The present disclosure relates to a method of dynamically disabling a primary audio I/O connector when a device is connected to a secondary audio I/O connector and locating the disablement point to significantly reduce any spurious noise coupled onto the primary audio I/O connector and its associated electrical components and cabling. In one embodiment, a transistor disables a primary audio I/O connector by pulling it to a zero voltage level when a device is coupled to a secondary audio I/O connector.
In another embodiment, a direct-current (“DC”) blocking cap is included with the disabling device to prevent spurious noise from bleeding through the circuit.
In another embodiment, a mechanical switch detects the coupling of an audio I/O device coupled to a secondary audio I/O connector and disables a primary audio I/O connector.
One advantage of the present disclosure is that transistors are relatively inexpensive electronic components and can be purchased singly. Another advantage is that a transistor provides a low resistance from the primary audio cable to ground, ensuring that the cable is thoroughly grounded and significantly reducing the interference coupled onto the primary audio I/O connector and its associated electrical components and cabling.
An improvement to the reduction of spurious noise coupled onto a primary audio I/O connector is desirable that is more effective and less expensive than the methods now in use.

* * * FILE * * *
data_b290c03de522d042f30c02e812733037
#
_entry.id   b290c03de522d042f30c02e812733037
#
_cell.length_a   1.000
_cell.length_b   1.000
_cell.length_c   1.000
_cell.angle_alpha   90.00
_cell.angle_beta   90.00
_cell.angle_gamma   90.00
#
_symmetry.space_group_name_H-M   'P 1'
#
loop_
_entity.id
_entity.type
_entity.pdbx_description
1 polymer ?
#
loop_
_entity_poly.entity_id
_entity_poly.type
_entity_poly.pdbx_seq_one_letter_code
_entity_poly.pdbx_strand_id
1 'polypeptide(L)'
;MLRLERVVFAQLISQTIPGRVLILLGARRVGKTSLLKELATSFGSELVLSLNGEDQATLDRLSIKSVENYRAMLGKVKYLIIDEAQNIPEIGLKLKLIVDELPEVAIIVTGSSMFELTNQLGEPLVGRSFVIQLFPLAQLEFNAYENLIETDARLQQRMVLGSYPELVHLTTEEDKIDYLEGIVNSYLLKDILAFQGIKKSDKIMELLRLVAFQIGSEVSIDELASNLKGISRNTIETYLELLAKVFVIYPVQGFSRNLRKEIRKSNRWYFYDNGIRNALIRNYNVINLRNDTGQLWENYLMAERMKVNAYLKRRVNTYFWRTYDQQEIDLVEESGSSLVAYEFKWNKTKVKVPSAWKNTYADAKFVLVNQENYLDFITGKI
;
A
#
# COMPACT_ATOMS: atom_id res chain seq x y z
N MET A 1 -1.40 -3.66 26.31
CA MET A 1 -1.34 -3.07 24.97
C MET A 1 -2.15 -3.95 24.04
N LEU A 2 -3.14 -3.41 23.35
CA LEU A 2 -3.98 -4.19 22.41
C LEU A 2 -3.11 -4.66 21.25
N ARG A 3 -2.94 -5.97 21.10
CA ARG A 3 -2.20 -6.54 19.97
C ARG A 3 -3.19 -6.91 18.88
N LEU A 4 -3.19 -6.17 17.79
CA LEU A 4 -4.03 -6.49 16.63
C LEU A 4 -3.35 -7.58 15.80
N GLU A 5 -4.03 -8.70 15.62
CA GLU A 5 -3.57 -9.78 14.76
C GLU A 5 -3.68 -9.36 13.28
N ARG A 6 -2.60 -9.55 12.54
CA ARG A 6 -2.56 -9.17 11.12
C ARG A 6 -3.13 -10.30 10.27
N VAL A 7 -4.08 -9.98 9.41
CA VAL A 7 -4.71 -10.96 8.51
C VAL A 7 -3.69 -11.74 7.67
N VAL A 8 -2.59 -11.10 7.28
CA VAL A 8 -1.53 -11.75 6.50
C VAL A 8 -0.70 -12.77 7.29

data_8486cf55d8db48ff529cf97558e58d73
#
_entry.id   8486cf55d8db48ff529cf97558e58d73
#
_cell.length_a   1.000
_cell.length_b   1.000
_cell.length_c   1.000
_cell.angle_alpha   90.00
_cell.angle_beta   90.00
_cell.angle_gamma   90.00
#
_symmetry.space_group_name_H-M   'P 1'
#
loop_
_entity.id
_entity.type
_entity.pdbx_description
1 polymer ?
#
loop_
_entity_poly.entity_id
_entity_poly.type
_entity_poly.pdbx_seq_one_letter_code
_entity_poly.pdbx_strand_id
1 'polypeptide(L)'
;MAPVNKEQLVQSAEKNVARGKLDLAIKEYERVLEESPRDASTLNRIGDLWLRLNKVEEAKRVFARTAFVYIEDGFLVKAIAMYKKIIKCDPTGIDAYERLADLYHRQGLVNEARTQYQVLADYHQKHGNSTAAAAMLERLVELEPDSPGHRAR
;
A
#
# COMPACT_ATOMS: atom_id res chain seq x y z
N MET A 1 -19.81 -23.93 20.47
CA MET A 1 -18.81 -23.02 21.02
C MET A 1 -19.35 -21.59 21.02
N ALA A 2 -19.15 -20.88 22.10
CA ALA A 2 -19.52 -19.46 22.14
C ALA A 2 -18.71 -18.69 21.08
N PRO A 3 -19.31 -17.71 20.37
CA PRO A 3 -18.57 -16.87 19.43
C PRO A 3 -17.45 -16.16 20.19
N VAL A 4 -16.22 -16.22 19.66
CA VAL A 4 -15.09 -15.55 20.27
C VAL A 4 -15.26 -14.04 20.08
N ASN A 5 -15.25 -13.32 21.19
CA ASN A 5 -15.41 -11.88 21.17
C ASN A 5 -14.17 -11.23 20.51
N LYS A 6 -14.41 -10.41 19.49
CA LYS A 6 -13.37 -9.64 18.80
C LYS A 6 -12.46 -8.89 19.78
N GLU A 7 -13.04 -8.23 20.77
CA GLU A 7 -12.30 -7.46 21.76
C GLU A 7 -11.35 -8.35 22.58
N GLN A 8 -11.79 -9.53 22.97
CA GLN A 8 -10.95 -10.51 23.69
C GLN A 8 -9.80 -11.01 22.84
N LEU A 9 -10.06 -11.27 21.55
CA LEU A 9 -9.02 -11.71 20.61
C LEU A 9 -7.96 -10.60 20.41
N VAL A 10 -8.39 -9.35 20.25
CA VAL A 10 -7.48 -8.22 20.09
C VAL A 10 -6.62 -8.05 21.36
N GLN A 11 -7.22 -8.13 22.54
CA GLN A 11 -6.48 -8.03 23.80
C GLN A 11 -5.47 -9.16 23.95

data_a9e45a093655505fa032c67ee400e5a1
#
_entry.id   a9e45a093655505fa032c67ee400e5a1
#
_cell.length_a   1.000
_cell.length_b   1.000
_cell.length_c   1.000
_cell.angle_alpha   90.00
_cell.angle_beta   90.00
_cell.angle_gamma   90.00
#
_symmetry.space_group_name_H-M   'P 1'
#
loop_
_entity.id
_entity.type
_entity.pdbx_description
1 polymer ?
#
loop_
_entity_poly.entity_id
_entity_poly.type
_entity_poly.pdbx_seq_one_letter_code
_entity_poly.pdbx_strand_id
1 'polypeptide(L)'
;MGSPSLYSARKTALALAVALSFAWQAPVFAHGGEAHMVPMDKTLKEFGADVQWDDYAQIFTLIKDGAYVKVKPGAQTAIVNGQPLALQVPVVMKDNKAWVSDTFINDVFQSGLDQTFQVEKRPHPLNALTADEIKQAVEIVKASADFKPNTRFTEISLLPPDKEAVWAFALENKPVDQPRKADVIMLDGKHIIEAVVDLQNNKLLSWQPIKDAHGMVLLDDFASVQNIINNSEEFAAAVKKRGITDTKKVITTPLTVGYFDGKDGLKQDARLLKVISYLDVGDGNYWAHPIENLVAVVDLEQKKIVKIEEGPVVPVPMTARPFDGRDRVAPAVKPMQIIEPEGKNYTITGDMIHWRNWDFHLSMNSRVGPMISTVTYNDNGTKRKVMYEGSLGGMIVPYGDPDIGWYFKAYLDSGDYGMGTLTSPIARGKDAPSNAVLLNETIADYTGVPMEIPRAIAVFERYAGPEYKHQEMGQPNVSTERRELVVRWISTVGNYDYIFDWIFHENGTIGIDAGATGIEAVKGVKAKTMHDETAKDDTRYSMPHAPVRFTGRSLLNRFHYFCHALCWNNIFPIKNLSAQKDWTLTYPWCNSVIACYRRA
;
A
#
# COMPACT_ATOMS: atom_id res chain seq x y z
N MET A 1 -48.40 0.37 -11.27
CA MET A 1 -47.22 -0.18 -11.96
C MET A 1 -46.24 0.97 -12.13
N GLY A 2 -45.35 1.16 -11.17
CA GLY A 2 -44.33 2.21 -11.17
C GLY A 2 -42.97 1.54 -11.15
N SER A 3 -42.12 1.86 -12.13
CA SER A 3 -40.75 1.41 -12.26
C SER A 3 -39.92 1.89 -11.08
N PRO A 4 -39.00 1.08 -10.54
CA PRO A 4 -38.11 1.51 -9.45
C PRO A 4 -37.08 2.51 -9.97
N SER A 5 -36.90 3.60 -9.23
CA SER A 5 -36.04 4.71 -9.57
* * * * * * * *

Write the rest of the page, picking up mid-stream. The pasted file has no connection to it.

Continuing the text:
The present disclosure may be better understood, and its numerous objects, features, and advantages made apparent to those skilled in the art, by referencing the accompanying drawings.
The use of the same reference symbols in different drawings indicates similar or identical items.
The following sets forth a detailed description of a mode for carrying out illustrative embodiments of the disclosure and should not be taken to be limiting.
Exemplary computer system 100 in
In the present disclosure, a transistor may be conceptualized as having a control terminal that controls the flow of current between a first current handling terminal and a second current handling terminal. An appropriate condition on the control terminal causes a current to flow from/to the first current handling terminal and to/from the second current handling terminal. In a bipolar NPN transistor, the first current handling terminal is the collector, the control terminal is the base, and the second current handling terminal is the emitter. A sufficient current into the base causes a collector-to-emitter current to flow. In a bipolar PNP transistor, the first current handling terminal is the emitter, the control terminal is the base, and the second current handling terminal is the collector. A current exiting the base causes an emitter-to-collector current to flow.